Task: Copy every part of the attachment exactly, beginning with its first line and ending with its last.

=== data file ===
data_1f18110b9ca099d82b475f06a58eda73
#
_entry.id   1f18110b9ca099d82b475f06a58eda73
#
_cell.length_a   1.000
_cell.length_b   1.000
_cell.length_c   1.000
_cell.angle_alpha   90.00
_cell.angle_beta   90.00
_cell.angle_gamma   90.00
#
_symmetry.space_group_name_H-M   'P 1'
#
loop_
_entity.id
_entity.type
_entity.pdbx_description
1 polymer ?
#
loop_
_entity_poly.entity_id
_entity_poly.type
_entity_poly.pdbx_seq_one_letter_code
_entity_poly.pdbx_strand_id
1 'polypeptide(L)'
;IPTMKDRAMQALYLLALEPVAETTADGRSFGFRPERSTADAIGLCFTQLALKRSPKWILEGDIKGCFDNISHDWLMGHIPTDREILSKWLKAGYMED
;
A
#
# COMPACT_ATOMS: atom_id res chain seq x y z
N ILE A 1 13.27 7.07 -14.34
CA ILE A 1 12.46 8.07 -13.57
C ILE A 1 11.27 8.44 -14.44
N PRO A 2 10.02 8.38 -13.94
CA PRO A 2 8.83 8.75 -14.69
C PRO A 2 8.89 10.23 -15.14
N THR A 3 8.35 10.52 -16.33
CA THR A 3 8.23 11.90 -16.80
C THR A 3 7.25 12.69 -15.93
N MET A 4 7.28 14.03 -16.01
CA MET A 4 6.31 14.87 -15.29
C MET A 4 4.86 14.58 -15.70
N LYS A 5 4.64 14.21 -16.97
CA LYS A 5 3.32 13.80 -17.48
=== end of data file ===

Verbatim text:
data_1f18110b9ca099d82b475f06a58eda73
#
_entry.id   1f18110b9ca099d82b475f06a58eda73
#
_cell.length_a   1.000
_cell.length_b   1.000
_cell.length_c   1.000
_cell.angle_alpha   90.00
_cell.angle_beta   90.00
_cell.angle_gamma   90.00
#
_symmetry.space_group_name_H-M   'P 1'
#
loop_
_entity.id
_entity.type
_entity.pdbx_description
1 polymer ?
#
loop_
_entity_poly.entity_id
_entity_poly.type
_entity_poly.pdbx_seq_one_letter_code
_entity_poly.pdbx_strand_id
1 'polypeptide(L)'
;IPTMKDRAMQALYLLALEPVAETTADGRSFGFRPERSTADAIGLCFTQLALKRSPKWILEGDIKGCFDNISHDWLMGHIPTDREILSKWLKAGYMED
;
A
#
# COMPACT_ATOMS: atom_id res chain seq x y z
N ILE A 1 13.27 7.07 -14.34
CA ILE A 1 12.46 8.07 -13.57
C ILE A 1 11.27 8.44 -14.44
N PRO A 2 10.02 8.38 -13.94
CA PRO A 2 8.83 8.75 -14.69
C PRO A 2 8.89 10.23 -15.14
N THR A 3 8.35 10.52 -16.33
CA THR A 3 8.23 11.90 -16.80
C THR A 3 7.25 12.69 -15.93
N MET A 4 7.28 14.03 -16.01
CA MET A 4 6.31 14.87 -15.29
C MET A 4 4.86 14.58 -15.70
N LYS A 5 4.64 14.21 -16.97
CA LYS A 5 3.32 13.80 -17.48